Within two days he was back with his frequent collaborator Rick Minter, whom the Guardian newspaper has described as ‘almost certainly Britain’s leading big cat consultant, a role for which there is surprising demand’. Minter’s background is in countryside planning and wildlife management, and his interest in anomalous big cats in Britain stems from his own sighting of a black panther-like animal strolling in broad daylight through the grounds of the rural hotel where he was attending a meeting. It made him wonder, and several years of research and hands-on involvement later, he published his book Big Cats: Facing Britain’s Wild Predators (2011) proposing that, however surprising it might seem, there is in fact big cat territory throughout the country from North to South: a naturalised, breeding, hunting population including puma, lynx and black leopard.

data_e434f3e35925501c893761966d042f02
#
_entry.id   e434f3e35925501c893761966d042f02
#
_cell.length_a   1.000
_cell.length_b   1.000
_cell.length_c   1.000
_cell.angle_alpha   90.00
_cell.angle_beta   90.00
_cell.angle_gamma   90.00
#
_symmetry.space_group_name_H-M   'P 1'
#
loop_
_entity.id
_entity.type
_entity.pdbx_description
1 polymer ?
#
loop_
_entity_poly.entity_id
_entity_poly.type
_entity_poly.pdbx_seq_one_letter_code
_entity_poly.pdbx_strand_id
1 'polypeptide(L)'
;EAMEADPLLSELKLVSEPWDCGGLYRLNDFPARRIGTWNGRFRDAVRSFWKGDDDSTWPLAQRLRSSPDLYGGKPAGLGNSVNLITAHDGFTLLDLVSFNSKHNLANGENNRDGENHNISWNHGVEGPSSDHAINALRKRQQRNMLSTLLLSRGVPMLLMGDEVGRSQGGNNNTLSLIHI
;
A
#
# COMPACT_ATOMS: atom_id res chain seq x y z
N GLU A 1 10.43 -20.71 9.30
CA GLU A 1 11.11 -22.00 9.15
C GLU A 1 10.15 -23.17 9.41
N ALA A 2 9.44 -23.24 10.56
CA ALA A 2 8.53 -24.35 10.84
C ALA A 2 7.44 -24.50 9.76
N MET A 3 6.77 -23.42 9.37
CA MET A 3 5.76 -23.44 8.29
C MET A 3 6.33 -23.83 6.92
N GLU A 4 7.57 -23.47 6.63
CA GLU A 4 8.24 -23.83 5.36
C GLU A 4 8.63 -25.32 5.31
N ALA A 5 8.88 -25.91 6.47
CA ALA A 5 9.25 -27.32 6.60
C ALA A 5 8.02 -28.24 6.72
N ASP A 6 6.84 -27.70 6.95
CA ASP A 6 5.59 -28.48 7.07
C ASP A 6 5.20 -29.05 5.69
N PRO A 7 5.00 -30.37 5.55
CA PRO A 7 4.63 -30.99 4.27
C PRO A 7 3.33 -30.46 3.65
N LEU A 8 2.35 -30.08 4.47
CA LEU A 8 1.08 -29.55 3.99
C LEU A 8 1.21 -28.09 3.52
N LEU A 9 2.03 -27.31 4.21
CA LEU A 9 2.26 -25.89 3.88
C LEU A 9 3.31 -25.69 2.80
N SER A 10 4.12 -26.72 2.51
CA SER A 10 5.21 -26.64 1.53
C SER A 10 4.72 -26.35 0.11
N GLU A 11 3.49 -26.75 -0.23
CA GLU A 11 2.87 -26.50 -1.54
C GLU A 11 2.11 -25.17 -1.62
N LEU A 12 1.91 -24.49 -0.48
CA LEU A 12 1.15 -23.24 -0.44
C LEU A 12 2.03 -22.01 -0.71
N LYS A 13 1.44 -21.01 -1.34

Deer-kill at Dursley. Photograph: National Trust/PA
The National Trust had contacted Dr Robin Allaby, an associate professor in the department of Life Sciences at Warwick University, and the professor and his associates were also there taking samples for DNA analysis. All agreed that the carcass bore the characteristic tells of a big cat kill. The deep tooth pits behind the crushed larynx. The ‘tufting’ around the body. Big cats pluck the fur with their teeth before eating the meat, and the kill was surrounded with these distinctive tufts. It was just a question of waiting a few weeks for the DNA analysis, and they would know what species it was. Two other deer kills, it emerged, had been reported in the area over the previous week, and when the university team was done at Woodchester, they set off to visit the site at nearby Dursley.